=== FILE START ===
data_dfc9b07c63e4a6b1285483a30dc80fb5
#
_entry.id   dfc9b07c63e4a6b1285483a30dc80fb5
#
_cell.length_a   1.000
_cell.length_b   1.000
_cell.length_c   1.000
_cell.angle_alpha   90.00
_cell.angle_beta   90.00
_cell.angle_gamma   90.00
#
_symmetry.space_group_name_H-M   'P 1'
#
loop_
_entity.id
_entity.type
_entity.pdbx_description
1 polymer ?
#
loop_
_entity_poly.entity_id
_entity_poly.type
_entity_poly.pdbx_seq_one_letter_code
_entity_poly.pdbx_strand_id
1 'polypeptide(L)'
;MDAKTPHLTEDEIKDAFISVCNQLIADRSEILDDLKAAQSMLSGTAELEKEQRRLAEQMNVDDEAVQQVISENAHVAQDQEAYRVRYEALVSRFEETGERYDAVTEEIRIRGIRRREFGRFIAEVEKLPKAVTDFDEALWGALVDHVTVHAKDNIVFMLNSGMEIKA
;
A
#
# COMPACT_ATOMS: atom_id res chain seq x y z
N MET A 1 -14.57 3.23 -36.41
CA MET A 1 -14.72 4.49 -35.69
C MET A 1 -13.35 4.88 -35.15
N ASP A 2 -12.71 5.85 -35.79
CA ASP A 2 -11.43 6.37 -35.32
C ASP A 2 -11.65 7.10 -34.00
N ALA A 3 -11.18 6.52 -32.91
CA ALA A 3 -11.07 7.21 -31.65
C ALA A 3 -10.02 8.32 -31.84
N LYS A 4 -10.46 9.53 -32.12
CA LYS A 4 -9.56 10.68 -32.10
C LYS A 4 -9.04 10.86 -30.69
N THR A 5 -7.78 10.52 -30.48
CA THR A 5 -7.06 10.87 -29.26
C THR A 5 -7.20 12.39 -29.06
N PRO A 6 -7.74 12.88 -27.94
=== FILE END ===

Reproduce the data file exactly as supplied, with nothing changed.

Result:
data_dfc9b07c63e4a6b1285483a30dc80fb5
#
_entry.id   dfc9b07c63e4a6b1285483a30dc80fb5
#
_cell.length_a   1.000
_cell.length_b   1.000
_cell.length_c   1.000
_cell.angle_alpha   90.00
_cell.angle_beta   90.00
_cell.angle_gamma   90.00
#
_symmetry.space_group_name_H-M   'P 1'
#
loop_
_entity.id
_entity.type
_entity.pdbx_description
1 polymer ?
#
loop_
_entity_poly.entity_id
_entity_poly.type
_entity_poly.pdbx_seq_one_letter_code
_entity_poly.pdbx_strand_id
1 'polypeptide(L)'
;MDAKTPHLTEDEIKDAFISVCNQLIADRSEILDDLKAAQSMLSGTAELEKEQRRLAEQMNVDDEAVQQVISENAHVAQDQEAYRVRYEALVSRFEETGERYDAVTEEIRIRGIRRREFGRFIAEVEKLPKAVTDFDEALWGALVDHVTVHAKDNIVFMLNSGMEIKA
;
A
#
# COMPACT_ATOMS: atom_id res chain seq x y z
N MET A 1 -14.57 3.23 -36.41
CA MET A 1 -14.72 4.49 -35.69
C MET A 1 -13.35 4.88 -35.15
N ASP A 2 -12.71 5.85 -35.79
CA ASP A 2 -11.43 6.37 -35.32
C ASP A 2 -11.65 7.10 -34.00
N ALA A 3 -11.18 6.52 -32.91
CA ALA A 3 -11.07 7.21 -31.65
C ALA A 3 -10.02 8.32 -31.84
N LYS A 4 -10.46 9.53 -32.12
CA LYS A 4 -9.56 10.68 -32.10
C LYS A 4 -9.04 10.86 -30.69
N THR A 5 -7.78 10.52 -30.48
CA THR A 5 -7.06 10.87 -29.26
C THR A 5 -7.20 12.39 -29.06
N PRO A 6 -7.74 12.88 -27.94